Imagine a colony of yellow jackets the size of a Volkswagen Beetle, filled with 15,000 of the stinging insects. Now, imagine more than 90 of these super nests in Alabama. It happened in 2006, and Charles Ray, an entomologist working with the Alabama Cooperative Extension System, said that 2019 may be shaping up to mirror that year.
It’s called a perennial yellow jacket nest. Entomologists believe that milder winters combined with an abundant food supply allow some colonies to survive and enter spring with much larger numbers. Additionally, the normal cues that would cause queens to disperse may not happen. Researchers have documented that these massive colonies often have multiple queens.
A normal yellow jacket nest is usually located in the ground or a cavity. It may peak at 4,000 to 5,000 workers that do not survive cold weather, leaving queens to disperse and form new colonies in the spring.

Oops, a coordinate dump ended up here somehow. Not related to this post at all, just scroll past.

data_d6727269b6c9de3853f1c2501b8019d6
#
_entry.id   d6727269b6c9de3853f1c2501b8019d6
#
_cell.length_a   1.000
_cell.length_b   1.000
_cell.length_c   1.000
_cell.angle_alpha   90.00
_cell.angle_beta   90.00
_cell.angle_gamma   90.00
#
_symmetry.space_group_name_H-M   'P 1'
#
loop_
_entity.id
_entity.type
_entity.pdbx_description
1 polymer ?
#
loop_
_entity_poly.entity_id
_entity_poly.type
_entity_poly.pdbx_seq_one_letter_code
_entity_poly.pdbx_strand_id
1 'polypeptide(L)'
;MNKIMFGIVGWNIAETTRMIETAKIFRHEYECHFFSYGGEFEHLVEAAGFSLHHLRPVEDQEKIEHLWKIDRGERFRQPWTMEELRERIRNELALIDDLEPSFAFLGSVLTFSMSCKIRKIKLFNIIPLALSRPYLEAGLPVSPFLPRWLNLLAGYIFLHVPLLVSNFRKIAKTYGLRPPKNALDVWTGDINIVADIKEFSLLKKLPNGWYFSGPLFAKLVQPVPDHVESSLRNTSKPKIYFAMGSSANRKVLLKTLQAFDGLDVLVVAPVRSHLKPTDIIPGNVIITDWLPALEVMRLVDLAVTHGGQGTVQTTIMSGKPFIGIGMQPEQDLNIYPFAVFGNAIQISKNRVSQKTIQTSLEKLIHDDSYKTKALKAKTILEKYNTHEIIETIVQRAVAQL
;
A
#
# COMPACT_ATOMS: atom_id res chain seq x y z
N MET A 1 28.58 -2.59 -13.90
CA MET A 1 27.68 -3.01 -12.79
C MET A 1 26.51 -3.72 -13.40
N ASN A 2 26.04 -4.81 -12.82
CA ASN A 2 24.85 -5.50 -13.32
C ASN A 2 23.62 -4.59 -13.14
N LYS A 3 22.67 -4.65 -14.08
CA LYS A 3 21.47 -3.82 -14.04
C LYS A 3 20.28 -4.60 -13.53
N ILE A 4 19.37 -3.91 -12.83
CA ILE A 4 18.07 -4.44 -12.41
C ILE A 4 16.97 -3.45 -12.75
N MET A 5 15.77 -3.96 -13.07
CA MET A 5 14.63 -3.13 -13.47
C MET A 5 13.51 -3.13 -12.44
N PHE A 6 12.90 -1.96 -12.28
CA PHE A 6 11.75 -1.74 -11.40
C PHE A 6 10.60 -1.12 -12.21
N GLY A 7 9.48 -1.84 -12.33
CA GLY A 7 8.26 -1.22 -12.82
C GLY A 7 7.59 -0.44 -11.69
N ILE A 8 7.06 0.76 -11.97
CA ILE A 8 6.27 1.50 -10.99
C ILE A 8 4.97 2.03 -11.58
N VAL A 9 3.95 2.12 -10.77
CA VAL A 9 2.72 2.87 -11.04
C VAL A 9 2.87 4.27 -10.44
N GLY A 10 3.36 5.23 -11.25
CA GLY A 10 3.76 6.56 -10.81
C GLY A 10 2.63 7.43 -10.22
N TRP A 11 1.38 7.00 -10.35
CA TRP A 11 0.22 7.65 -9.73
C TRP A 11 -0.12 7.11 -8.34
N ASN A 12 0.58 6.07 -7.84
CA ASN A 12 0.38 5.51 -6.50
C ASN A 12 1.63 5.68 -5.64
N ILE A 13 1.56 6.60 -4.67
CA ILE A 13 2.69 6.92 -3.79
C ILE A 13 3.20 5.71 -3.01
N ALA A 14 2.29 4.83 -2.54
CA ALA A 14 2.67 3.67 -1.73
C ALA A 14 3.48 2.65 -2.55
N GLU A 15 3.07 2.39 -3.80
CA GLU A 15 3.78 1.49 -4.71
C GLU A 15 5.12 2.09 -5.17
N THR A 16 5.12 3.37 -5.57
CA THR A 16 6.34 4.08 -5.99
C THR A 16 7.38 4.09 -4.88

The perennial yellow jacket nests that concern Ray bear little resemblance to normal colonies.
“These perennial nests may be several feet wide and have many thousands of workers, far more than an average nest,” Ray says. “We have found them attached to home exteriors and other places you might not expect to find yellow jackets.”
Ray offers important tips for people who think they may have a giant yellow jacket colony on their property.
“First and foremost, do not disturb the nest,” Ray says. “While these giant nests often appear less aggressive than smaller colonies, it is important that people do not disturb the nests.”
Next, Ray wants people to contact him so he can document the nest and collect insect specimens. People should contact him by email at email@example.com.
Finally, if people need to have nests removed, Ray says it is a task only for licensed commercial pest control operators. He warns that even some commercial operators will not tackle these giant perennial yellow jacket nests.